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The VC3 gets opened the same way, so we jump to swinging the blade holder open and find a similar punched area with raised “pins” that mate with the blade. This razor has  rounded areas that allow one to properly align the blade . Again, mount the blade as far rearward toward the pivot as possible. This should put the notches in the blade at one extreme and that’s what you want. Again, failure you do this will give a super aggressive shave. This model has little “wings” that keep the blade in place and I manually closed them on the blade, but the wings will automatically cam closed if one doesn’t do that. After that is accomplished lock the head and make sure it’s locked.

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The raised ares used for visual blade alignment are on the blade holder and inside the wing tabs.

The VC4 Blade was installed exactly the same as the VC3 blade was installed. One difference with the VC4 was immediately apparent before even installing the blade. It has a bar comb, the others have open combs. Of course that didn't affect blade installation. It's just an observation.

Notes on blade installation. Frankly they leave a lot to be desired. The easiest installation was with the VC1 where the blade just slid in from the side. The other models that require the pins to go into the cutouts on the blade are just nuts. Once in it’s secure and since these blades could be stropped maybe it wasn’t all that big a deal back in the day. But I only get 2 shaves out of a Feather blade, so doing this every other day if these were my everyday razors would be too much. Maybe with experience I’d get faster, but one still has the fingers very close to the ultra sharp edge. The little bit I handled the blade to align it I came very close to seeing blood on 2 occasions. I have no doubt it was designed that way so that Gillette could have a captive audience for their proprietary blades for the Valet razors. It worked, the Valet is no longer in production.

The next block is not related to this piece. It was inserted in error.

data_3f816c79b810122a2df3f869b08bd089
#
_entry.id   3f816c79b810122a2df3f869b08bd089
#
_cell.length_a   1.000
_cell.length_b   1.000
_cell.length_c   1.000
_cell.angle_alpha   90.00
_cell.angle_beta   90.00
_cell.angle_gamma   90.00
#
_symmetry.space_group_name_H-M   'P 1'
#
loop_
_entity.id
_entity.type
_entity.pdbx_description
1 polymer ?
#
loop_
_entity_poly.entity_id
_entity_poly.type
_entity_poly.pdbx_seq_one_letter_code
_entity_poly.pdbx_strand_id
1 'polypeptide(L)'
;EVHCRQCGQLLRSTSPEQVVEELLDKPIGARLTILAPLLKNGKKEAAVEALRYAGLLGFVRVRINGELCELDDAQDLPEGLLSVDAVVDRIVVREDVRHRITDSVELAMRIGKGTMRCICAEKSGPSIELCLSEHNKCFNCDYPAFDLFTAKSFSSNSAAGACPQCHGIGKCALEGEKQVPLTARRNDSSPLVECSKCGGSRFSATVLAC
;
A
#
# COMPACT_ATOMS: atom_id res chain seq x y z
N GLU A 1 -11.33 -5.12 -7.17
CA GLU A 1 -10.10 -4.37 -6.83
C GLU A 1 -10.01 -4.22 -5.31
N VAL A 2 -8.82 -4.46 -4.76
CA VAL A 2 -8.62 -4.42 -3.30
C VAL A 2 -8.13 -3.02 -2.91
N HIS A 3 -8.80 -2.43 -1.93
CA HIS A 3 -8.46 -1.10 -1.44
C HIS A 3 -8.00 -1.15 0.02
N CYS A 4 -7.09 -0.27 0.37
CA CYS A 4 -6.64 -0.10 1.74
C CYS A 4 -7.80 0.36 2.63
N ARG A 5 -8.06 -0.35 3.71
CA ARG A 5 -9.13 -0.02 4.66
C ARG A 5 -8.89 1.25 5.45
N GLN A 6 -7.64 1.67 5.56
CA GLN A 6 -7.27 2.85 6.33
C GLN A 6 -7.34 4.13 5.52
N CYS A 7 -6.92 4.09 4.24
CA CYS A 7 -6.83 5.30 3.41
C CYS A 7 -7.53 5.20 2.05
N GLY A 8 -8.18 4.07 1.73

Examining the different models closely w/o my glasses (I’m myopic and I can see extremely well up close) there are definite differences with blade exposure. As with the GEM 1912 family there are differences in the relation of the curve of the comb to the blade. The VC3 and 4 both have a greater distance from the comb to the blade. The same models also appear to have more of a blade gap. Maybe these two changes will cancel each other out and yield a similar shave from all four models? We’ll find out. The plan for the shaves is to alternate each blade exposure type to see if I can discern a difference between them. I may also add some additional shaves and alternate between similar models to check those as well. So to sum it up, the older models, the VC1 and VC2 have less gap but the blades are closer to the comb. The newer models, the VC3 and VC4 have blades farther from the comb but more gap.